Letter L: ad familiares 8.16Intimelium, April 16, 49 B.C. This letter also appears in the collection of letters to Atticus, Att. 10.9A.
tuis litteris : in this letter, which has not been preserved, Cicero must have conveyed the impression that he intended to join the Pompeians. nihil nisi triste: attributive acc. Cf. Intr. 83a; see also Stinner, 58, n. 2; Becher, 31. perscripsti: for perscripsisti; cf. praedixe for praedixisse, below. Cf. Intr. 82. Cicero: the earnestness of Caelius is shown by his use of the vocative Cicero twice in this letter. It occurs but once elsewhere in his letters. oro obsecro: the use of such double expressions is especially common in colloquial language. The writer or speaker seeks to bring the idea home by coupling words or phrases which have essentially the same meaning. Cf., e.g., in this letter, salute et incolumitate, 1; atrox et saevum, 1; sciens prudensque, 5; insolentiam et jactationem, 5. testificor: for the fondness of colloquial Latin for facere in various phrases, see Intr. 89. As for words compounded with facio, in early Latin their number was limited, but in the Vulgate there is a host of such verbs as beatificare, castificare, damnificare, and this formation gave rise in turn to certifier, notifier, etc., in the Romance languages, so that the formation supports the view that the Romance languages were derived not from literary but from colloquial Latin. Cf. also civitatem, Ep. LII.3n.; quicquid in buccam, Ep. LXIX.2n. sententiam: a kind of prolepsis especially frequent in comedy; see Draeger, Hist. Syn. 11.498, and cf. Plaut. Trin. 373 “scin tu illum quo genere gnatus sit?” Plaut. Men. 247 “ego illum scio quam carus sit cordi meo”, etc. Caelius himself writes similarly (Fam. 8.10.3): nosti Marcellum quam tardus sit. In general, cf. Reisig-Schmalz, Lat. Syn. n. 554 and Ziemer's Junggrammatische Streifzüge, 60 ff. eandem rationem: i.e. as in the case of Domitius at Corfinium. nihil cogitat: see note on nihil nisi triste, above. exut: sc. ex urbe; for the reason of Caesar's anger, see Caes. B. C. 1.33. intercessionibus: the tribune Metellus forbade Caesar's removal of the treasure from the temple of Saturn, and opposed all his plans in the senate. mehercules: cf. mercule, Ep. XXV.3n.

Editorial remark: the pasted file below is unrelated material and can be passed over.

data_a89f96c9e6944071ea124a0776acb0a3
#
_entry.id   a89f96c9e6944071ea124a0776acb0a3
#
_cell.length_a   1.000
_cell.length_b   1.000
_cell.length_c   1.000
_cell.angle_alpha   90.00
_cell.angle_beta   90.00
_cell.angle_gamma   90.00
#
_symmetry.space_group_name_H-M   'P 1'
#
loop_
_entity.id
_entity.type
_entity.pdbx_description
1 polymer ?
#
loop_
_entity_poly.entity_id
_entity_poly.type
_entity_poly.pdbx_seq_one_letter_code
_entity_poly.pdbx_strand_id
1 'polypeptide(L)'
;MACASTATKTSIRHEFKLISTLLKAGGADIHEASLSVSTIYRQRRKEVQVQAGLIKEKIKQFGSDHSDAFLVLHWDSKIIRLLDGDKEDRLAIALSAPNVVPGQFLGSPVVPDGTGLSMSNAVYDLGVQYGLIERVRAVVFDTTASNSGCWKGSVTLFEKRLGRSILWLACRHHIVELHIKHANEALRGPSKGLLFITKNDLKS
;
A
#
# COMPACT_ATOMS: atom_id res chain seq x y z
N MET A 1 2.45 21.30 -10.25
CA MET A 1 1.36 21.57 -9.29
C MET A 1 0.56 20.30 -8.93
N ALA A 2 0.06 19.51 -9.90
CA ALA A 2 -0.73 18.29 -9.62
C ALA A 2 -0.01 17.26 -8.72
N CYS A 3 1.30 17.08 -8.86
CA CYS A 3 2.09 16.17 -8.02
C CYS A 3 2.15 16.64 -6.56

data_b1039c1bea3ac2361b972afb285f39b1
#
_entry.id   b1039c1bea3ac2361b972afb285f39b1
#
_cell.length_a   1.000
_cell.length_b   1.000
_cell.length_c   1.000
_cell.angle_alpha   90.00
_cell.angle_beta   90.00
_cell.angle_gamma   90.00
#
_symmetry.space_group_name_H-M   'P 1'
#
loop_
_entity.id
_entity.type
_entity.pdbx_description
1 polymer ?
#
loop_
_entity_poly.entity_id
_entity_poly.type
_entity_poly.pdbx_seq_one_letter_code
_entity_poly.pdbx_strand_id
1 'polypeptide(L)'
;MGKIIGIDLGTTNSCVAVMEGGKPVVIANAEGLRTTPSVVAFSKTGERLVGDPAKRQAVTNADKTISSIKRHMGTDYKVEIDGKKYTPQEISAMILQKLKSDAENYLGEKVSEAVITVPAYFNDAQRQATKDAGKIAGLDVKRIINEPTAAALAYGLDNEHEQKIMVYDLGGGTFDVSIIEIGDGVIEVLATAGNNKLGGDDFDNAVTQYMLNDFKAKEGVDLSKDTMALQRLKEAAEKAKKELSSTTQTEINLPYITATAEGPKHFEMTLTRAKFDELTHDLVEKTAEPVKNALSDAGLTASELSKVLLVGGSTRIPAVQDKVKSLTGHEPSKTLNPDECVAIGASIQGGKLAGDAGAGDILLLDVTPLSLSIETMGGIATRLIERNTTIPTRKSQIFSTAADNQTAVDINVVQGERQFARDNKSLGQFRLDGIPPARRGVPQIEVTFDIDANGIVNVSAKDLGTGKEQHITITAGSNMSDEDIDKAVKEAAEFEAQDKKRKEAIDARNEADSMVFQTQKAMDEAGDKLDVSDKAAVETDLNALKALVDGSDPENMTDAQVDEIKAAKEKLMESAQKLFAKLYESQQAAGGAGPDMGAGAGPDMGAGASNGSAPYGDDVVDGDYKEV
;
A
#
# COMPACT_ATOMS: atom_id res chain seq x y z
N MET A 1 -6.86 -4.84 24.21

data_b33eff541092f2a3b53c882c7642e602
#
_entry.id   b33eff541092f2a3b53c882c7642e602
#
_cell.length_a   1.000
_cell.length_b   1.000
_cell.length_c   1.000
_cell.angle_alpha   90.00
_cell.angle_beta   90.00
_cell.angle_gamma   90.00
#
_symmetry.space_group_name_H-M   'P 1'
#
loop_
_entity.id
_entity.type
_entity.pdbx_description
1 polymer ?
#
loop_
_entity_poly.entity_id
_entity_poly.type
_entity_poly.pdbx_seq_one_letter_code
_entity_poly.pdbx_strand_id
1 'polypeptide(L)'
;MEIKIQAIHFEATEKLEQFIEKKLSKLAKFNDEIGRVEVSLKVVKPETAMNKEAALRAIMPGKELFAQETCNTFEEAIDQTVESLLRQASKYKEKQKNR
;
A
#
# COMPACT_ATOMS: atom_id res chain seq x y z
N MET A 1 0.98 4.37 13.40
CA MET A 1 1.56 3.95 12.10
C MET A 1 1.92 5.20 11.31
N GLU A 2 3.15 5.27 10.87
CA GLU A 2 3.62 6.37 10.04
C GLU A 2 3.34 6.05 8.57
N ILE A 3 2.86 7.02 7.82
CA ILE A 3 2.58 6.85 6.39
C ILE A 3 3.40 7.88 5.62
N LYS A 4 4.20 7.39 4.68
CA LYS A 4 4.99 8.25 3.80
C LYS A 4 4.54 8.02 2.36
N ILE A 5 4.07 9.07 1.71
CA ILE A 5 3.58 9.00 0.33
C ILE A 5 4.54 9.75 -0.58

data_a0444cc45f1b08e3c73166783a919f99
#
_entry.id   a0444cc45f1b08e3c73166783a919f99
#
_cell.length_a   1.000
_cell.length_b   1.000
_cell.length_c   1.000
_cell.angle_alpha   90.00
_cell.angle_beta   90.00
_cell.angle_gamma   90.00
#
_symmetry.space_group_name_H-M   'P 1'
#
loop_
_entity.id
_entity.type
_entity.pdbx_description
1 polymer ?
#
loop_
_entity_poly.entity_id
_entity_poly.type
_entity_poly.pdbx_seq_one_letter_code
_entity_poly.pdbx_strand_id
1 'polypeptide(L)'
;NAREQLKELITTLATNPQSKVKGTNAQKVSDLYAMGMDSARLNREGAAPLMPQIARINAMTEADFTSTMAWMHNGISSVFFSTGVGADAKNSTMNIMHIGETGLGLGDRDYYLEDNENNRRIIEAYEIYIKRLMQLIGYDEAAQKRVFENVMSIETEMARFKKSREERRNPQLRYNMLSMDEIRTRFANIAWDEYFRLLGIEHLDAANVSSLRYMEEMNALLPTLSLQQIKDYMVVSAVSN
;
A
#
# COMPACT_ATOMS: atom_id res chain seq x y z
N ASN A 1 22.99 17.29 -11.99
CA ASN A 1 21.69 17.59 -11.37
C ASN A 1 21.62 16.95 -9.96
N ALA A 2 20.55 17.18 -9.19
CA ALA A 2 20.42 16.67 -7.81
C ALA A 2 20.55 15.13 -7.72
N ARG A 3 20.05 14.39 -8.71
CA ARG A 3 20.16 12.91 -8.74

domus: Cicero's family were, however, urging him to join the Pompeians. Cf. Att. 9.6.4 praesertim cum ii ipsi, quorum ego causa timidius me fortunae committebam, uxor filia Cicerones pueri me illud1 sequi mallent, hoc turpe et me indignum putarent; nam Quintus quidem frater, quicquid mihi placeret, id rectum se putare aiebat, id animo aequissimo sequebatur. gener tuus P. Cornelius Dolabella, who was a pronounced Caesarian. illud cogita: see note on nihil, 1. offensae: on offensa, Meyer (De Ciceronis in epistolis ad Atticum sermone, 17) says: “used only in conversation.” Cicero himself does not use the word even in his letters, employing offensio in its stead. The more colloquial writers of a later period, however (e.g. Plin., Suet., and Petron.), use it frequently. optimatem ... optimum: the singular form optimatem, which is very rare in Latin, is used here for the sake of the pun with optimum. “Don't be so good a nobleman as to shut your eyes to what is noble.”
de Hispaniis: Caesar had set out for Spain in the early part of April. isti: i.e. the Pompeians. accedere: in apposition to tuum consilium. A more regular construction would be accedendi. medius fidius: cf. Ep. XVII.2n.
dicendo : the abl. of the gerund indicating manner is rare before Livy's time. Cf., however, bellum ambulando confecerunt, Ep. XLVIII.1, also from Caelius. litteras: probably Att. 10.8B. contendissem: here transitive. Cf. Intr. 83a.
sciens prudensque : “the proverbial expression sciens prudensque, or prudens et sciens, was used of one who takes an ill-advised course with his eyes open” (Landgraf, 318). aut voces, etc.: i.e. the reproaches of the Optimates on the one hand, or the insolent demeanor of the Caesarians on the other.